Older Americans face the highest risk for orthopedic conditions due to the loss of mobility and physical independence, which results in higher mortality rates. According to the National Center for Biotechnology Information, musculoskeletal disorders are one of the most common conditions that affect retirees.

Basic measures such as staying physically active, eating a healthy diet and visiting your orthopedic doctor regularly can promote orthopedic health. However, if an orthopedic condition worsens, Medicare will cover surgeries or procedures that become medically necessary.

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Orthopedic Surgeries and Procedures

Medicare Part A can help cover hospitalization for surgeries, such as hip or knee replacements, as well as drugs and rehab as part of your inpatient treatment. Medicare Part B will help cover doctor visits and durable medical equipment, such as canes or braces, that you may need after your surgery. A Medicare Supplement (Medigap) plan can help cover the out-of-pocket costs Original Medicare doesn’t cover.

If you need to be hospitalized for a surgery related to an orthopedic condition, Medicare Part A ensures that you would not be responsible for a coinsurance payment for the first 60 days of inpatient treatment once your deductible has been paid for that benefit period. The Medicare Part A deductible for 2022 is $1,556.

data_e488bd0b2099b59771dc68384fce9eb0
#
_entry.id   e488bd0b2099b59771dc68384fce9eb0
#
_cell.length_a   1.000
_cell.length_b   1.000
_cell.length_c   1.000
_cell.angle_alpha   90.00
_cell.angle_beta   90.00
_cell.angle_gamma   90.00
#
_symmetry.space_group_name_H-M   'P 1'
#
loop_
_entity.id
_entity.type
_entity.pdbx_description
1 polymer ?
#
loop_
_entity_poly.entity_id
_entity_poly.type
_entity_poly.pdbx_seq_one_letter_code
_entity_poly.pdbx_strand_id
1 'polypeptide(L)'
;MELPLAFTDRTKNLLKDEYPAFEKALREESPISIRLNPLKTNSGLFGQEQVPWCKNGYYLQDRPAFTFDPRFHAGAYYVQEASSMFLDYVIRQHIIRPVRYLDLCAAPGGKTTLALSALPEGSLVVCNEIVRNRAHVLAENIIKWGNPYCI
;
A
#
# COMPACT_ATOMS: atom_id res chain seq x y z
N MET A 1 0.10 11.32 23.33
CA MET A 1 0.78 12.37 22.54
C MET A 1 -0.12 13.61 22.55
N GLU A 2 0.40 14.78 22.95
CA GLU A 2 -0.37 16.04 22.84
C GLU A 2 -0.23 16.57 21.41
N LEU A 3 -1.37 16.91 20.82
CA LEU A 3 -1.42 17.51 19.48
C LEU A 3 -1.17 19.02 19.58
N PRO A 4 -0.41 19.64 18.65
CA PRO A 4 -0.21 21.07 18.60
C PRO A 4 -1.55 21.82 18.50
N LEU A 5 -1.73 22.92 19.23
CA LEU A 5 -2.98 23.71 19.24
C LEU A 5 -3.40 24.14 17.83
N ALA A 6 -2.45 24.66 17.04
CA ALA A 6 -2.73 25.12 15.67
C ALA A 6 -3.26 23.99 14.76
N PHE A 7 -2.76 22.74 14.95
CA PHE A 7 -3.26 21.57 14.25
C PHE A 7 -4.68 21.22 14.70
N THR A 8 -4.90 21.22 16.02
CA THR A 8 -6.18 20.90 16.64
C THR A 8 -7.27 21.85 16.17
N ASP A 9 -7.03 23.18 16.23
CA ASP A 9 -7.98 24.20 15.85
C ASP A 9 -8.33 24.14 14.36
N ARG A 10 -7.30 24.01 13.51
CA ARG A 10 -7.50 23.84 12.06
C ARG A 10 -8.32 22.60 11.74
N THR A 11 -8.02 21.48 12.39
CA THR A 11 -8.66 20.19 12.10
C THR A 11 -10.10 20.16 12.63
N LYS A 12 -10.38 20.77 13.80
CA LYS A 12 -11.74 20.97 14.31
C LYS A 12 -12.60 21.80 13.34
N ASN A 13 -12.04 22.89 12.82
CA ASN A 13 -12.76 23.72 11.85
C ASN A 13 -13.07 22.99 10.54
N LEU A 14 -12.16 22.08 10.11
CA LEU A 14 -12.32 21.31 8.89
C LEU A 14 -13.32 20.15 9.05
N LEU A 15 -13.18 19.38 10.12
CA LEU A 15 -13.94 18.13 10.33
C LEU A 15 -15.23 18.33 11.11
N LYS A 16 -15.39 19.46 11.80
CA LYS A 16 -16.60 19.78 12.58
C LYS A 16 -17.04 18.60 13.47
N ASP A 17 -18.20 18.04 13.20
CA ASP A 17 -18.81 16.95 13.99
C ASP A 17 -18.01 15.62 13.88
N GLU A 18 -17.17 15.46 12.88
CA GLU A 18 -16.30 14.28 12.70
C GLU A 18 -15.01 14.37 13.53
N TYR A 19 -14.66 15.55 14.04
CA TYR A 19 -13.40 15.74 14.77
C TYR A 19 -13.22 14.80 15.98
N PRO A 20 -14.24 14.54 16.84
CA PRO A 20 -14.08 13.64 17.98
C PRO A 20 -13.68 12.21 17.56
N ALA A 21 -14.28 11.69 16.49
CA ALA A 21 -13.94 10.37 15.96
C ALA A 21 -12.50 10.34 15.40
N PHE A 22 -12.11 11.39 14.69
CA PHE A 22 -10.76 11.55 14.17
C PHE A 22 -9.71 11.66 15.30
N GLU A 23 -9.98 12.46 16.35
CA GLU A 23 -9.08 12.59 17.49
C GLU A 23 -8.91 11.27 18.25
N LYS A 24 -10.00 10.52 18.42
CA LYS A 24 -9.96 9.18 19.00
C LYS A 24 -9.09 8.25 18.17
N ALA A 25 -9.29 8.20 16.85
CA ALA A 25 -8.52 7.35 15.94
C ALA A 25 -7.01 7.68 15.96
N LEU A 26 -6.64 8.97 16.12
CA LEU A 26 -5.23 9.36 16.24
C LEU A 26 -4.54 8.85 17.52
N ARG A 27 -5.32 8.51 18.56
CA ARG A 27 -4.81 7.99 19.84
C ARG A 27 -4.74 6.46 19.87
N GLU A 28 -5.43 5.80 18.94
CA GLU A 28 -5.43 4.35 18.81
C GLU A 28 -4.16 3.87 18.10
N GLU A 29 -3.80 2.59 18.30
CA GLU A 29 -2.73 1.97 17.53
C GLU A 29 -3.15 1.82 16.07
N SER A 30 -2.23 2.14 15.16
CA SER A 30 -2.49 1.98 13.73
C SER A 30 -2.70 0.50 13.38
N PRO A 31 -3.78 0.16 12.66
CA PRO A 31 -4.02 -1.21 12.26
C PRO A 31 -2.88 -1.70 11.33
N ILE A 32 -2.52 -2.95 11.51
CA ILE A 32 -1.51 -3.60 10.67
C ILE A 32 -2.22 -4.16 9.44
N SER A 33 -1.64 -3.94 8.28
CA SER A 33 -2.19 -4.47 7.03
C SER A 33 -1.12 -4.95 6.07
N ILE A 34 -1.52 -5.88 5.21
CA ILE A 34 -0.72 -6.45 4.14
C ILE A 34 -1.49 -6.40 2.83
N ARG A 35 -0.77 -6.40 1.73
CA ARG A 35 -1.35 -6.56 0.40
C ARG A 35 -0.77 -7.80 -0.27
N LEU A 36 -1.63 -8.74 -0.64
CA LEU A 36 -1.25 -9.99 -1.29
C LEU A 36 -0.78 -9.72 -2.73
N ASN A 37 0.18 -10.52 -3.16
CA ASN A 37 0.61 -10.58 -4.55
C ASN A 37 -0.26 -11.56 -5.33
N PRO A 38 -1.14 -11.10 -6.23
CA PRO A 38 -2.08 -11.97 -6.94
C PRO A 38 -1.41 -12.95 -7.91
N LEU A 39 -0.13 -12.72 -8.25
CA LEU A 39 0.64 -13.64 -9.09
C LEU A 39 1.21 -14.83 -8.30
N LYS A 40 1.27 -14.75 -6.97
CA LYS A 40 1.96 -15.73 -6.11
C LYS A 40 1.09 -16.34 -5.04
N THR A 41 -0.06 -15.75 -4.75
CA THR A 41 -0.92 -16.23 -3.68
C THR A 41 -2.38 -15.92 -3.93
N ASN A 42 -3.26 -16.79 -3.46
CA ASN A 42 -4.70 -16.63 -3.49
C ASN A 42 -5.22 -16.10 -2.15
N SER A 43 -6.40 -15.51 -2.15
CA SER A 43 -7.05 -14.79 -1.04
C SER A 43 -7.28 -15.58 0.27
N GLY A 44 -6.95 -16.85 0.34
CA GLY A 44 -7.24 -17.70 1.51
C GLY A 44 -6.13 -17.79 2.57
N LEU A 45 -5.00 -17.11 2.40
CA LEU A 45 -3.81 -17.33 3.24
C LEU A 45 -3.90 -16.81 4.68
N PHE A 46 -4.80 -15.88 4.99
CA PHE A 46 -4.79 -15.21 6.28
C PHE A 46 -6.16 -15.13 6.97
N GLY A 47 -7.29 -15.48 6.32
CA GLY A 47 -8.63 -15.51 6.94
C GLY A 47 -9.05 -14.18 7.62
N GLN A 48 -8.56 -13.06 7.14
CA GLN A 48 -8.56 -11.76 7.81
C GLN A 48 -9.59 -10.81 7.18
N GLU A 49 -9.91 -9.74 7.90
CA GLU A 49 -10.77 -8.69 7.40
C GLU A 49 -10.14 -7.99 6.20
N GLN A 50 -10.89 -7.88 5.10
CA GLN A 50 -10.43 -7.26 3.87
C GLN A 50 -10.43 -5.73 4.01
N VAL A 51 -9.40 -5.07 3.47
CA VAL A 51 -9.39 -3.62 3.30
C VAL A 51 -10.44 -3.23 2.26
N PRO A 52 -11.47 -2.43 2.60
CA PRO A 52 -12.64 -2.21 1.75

Orthopedic surgeries and procedures help treat musculoskeletal disorders. Your doctor could recommend joint replacement or reconstruction if other methods, such as physical therapy or braces, fail to improve your condition.

Types of Orthopedic Surgeries and Procedures

Medicare Part B also covers preventive services, such as bone density tests every 24 months, to help diagnose conditions and assess a patient’s response to medications.

Medicare Coverage for Orthotic Devices

A doctor may prescribe an orthotic device to support or treat injured or weakened muscles, joints and bones. Orthotics fall under the category of Durable Medical Equipment, Prosthetics, Orthotics and Supplies (DMEPOS), so Medicare covers some of the costs associated with these devices.

Types of Orthotic Devices
  • Arm, back, leg and neck braces
  • Custom-molded and extra-depth shoes
  • Therapeutic shoe inserts

Once a Medicare Part B beneficiary has met their deductible, they are typically responsible for paying 20% the Medicare-approved cost of their orthotic device. In order to qualify for Medicare coverage, the beneficiary must have a doctor deem the device medically necessary.

Common orthopedic conditions that could lead to requiring a medically necessary back brace, for example, include scoliosis, spinal stenosis and herniated disks.